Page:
Baldwin, I. T. 1994. Chemical changes rapidly induced by folivory. Pages 1-23 in E. A. Bernays, editor. Insect-plant interactions. Volume V. CRC Press, Boca Rotan, Florida, USA.

Beattie, A. J. 1985. The evolutionary ecology of ant-plant mutualisms. Cambridge University Press, Cambridge, UK. [OpenAIRE]

Bentley, B. L. 1977a. Extrafloral nectaries and protection by pugnacious bodyguards. Annual Review of Ecology and Systematics 8:407-427. [OpenAIRE]

Bentley, B. L. 1977b. The protective function of ants visiting the extrafloral nectaries of Bixa orellana (Bixaceae). Journal of Ecology 65:27-38.

Bezemer, T. M., R. Wagenaar, N. M. van Dam, and F. L. Wa¨ckers. 2003. Interactions between above- and belowground insect herbivores as mediated by the plant defense system. Oikos 101:555-562.

Bory, G., and D. Clair Maczulajtys. 1986. Nectar composition and role of the extrafloral nectar in Ailanthus glandulosa. Canadian Journal of Botany 64:247-253.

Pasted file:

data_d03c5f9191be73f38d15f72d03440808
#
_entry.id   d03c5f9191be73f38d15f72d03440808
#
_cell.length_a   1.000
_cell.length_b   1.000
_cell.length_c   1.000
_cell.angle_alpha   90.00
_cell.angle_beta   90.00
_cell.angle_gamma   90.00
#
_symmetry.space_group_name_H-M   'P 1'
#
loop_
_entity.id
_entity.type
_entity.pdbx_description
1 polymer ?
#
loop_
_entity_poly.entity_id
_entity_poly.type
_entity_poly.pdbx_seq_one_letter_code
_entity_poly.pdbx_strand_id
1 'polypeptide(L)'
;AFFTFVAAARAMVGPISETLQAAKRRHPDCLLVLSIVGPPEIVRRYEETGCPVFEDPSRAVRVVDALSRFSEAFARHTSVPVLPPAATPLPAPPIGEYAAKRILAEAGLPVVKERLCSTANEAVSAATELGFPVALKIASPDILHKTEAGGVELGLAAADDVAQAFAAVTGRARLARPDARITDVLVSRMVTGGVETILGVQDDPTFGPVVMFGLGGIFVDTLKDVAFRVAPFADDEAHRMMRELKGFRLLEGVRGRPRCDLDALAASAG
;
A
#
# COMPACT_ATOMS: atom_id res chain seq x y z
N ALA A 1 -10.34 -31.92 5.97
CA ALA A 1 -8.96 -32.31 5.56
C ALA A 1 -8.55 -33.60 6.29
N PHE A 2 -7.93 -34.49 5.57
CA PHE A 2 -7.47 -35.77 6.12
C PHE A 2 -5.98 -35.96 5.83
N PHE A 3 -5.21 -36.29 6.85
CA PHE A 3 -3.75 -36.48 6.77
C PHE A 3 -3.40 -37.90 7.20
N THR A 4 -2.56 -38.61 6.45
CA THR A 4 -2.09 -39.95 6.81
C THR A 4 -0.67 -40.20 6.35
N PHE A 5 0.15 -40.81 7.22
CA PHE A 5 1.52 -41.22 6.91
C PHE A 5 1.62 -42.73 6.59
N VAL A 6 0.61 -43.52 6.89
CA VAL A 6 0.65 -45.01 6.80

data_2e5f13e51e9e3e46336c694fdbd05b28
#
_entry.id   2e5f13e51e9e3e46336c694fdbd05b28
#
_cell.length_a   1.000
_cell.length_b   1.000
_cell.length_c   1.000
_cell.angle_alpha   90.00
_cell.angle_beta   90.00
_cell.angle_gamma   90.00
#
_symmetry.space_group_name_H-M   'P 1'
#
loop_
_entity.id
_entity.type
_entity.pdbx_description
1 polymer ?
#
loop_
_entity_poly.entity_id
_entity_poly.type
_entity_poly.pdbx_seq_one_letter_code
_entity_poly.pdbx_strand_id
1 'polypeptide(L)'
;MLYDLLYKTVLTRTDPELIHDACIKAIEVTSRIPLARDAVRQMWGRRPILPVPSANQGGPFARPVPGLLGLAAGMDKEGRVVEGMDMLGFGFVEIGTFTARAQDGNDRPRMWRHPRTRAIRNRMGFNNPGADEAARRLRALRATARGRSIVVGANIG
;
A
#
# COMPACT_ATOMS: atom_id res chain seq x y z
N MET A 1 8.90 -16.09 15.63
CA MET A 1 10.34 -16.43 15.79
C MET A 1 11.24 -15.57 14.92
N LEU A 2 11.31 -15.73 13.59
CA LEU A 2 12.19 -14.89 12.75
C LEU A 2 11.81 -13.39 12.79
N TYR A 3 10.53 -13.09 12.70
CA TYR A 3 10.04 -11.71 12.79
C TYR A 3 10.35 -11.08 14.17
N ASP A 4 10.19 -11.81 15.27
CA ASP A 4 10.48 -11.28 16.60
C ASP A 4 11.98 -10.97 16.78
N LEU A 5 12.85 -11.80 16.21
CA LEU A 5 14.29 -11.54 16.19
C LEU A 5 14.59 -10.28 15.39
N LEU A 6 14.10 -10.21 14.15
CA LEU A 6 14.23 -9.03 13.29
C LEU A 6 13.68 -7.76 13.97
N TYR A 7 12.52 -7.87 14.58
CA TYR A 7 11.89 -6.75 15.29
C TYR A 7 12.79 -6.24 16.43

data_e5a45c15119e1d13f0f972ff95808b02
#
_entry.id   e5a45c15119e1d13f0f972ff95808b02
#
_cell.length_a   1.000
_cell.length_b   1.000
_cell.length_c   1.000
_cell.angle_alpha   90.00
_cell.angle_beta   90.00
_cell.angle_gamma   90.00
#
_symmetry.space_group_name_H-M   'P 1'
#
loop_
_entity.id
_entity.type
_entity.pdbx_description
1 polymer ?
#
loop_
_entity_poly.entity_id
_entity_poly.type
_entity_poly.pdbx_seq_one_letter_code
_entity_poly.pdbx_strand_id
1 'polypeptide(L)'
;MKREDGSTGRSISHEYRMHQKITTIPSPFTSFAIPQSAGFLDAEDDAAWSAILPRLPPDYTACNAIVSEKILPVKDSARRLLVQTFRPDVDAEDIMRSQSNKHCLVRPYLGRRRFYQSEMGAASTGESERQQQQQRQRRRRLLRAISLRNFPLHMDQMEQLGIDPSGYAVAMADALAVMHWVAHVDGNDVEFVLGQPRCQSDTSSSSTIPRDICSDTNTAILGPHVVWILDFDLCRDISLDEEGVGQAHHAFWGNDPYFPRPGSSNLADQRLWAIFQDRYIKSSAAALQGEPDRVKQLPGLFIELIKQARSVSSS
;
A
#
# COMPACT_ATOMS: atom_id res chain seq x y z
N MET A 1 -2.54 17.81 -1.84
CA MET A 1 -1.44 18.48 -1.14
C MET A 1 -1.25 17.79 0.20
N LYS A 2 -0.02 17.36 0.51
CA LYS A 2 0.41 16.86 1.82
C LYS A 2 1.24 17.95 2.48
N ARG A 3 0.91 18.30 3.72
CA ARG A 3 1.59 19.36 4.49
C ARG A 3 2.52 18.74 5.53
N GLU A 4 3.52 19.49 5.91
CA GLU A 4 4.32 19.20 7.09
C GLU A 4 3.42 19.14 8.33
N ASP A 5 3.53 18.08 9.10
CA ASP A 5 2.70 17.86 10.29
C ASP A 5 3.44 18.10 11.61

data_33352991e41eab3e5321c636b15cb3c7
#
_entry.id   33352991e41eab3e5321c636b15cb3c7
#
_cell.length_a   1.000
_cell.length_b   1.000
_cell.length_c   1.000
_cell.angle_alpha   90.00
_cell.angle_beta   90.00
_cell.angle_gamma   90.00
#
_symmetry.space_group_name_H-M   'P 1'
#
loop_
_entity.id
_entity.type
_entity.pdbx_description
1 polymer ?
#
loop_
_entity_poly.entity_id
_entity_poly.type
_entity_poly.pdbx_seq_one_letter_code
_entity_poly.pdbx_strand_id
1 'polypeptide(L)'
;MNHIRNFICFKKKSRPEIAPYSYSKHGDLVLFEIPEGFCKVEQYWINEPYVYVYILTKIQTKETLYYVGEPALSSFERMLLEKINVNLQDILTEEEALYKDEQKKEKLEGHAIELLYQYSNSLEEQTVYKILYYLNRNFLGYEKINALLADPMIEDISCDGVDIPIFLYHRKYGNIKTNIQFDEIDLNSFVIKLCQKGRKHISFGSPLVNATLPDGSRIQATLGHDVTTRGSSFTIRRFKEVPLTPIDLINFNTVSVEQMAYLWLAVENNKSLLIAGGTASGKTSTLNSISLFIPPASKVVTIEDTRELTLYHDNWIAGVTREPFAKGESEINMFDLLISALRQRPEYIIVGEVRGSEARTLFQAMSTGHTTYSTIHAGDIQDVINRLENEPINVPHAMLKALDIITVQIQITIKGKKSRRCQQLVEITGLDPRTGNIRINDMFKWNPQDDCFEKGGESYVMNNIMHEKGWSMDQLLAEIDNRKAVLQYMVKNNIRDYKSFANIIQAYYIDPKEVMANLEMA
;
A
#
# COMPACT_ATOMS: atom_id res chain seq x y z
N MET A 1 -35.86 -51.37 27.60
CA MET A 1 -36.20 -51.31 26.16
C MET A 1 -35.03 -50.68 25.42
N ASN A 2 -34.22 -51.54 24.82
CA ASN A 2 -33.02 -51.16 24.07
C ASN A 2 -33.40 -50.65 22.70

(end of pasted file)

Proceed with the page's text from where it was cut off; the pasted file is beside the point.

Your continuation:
Daumann, E. 1932. U¨ber postflorale Nektarabscheidung. Beihefte zum botanischen Centralblatt 49:720-734.

Engel, V., M. K. Fischer, F. L. Wa¨ckers, and W. V o¨lkl. 2001. Interactions between extrafloral nectaries, aphids and ants: are there competition effects between plants and homopteran sugar sources? Oecologia 129:577-584.

Ford, H. A., and N. Forde. 1976. Birds as possible pollinators of Acacia pycnantha. Australian Journal of Botany 24:793- 795.

Fryxell, P. A. 1979. Natural history of the cotton tribe. Texas A&M University Press, College Station, Texas, USA.

51 references, page 1 of 4